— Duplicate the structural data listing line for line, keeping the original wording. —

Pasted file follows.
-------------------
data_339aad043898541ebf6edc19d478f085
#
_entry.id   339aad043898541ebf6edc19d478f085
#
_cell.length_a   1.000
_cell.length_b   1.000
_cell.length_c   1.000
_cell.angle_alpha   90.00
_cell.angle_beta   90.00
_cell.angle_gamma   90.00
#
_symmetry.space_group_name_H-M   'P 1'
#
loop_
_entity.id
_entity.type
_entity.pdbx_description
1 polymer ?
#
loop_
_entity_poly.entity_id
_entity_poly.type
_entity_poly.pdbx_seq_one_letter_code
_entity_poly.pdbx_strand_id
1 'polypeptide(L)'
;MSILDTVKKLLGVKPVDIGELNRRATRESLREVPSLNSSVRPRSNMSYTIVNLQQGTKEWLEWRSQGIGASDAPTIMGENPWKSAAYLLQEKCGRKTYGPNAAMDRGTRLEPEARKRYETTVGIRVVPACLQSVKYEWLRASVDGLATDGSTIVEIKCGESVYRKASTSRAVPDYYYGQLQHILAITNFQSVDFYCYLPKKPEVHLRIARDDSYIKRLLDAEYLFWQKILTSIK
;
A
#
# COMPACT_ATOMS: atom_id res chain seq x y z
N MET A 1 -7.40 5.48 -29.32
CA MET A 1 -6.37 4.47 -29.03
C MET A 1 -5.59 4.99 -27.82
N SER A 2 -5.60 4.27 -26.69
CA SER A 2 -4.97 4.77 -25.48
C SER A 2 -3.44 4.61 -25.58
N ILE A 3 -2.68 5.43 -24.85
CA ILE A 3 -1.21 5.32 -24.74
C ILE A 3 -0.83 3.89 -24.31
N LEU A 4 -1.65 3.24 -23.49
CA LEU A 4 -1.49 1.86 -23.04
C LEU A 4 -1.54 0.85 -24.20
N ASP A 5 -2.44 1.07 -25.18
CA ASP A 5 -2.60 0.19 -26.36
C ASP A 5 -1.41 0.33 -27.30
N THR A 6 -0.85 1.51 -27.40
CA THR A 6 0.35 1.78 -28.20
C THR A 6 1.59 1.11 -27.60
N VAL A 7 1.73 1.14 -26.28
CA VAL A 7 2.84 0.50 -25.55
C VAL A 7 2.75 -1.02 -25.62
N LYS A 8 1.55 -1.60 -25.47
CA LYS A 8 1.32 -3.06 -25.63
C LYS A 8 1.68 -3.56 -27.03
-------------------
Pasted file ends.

data_339aad043898541ebf6edc19d478f085
#
_entry.id   339aad043898541ebf6edc19d478f085
#
_cell.length_a   1.000
_cell.length_b   1.000
_cell.length_c   1.000
_cell.angle_alpha   90.00
_cell.angle_beta   90.00
_cell.angle_gamma   90.00
#
_symmetry.space_group_name_H-M   'P 1'
#
loop_
_entity.id
_entity.type
_entity.pdbx_description
1 polymer ?
#
loop_
_entity_poly.entity_id
_entity_poly.type
_entity_poly.pdbx_seq_one_letter_code
_entity_poly.pdbx_strand_id
1 'polypeptide(L)'
;MSILDTVKKLLGVKPVDIGELNRRATRESLREVPSLNSSVRPRSNMSYTIVNLQQGTKEWLEWRSQGIGASDAPTIMGENPWKSAAYLLQEKCGRKTYGPNAAMDRGTRLEPEARKRYETTVGIRVVPACLQSVKYEWLRASVDGLATDGSTIVEIKCGESVYRKASTSRAVPDYYYGQLQHILAITNFQSVDFYCYLPKKPEVHLRIARDDSYIKRLLDAEYLFWQKILTSIK
;
A
#
# COMPACT_ATOMS: atom_id res chain seq x y z
N MET A 1 -7.40 5.48 -29.32
CA MET A 1 -6.37 4.47 -29.03
C MET A 1 -5.59 4.99 -27.82
N SER A 2 -5.60 4.27 -26.69
CA SER A 2 -4.97 4.77 -25.48
C SER A 2 -3.44 4.61 -25.58
N ILE A 3 -2.68 5.43 -24.85
CA ILE A 3 -1.21 5.32 -24.74
C ILE A 3 -0.83 3.89 -24.31
N LEU A 4 -1.65 3.24 -23.49
CA LEU A 4 -1.49 1.86 -23.04
C LEU A 4 -1.54 0.85 -24.20
N ASP A 5 -2.44 1.07 -25.18
CA ASP A 5 -2.60 0.19 -26.36
C ASP A 5 -1.41 0.33 -27.30
N THR A 6 -0.85 1.51 -27.40
CA THR A 6 0.35 1.78 -28.20
C THR A 6 1.59 1.11 -27.60
N VAL A 7 1.73 1.14 -26.28
CA VAL A 7 2.84 0.50 -25.55
C VAL A 7 2.75 -1.02 -25.62
N LYS A 8 1.55 -1.60 -25.47
CA LYS A 8 1.32 -3.06 -25.63
C LYS A 8 1.68 -3.56 -27.03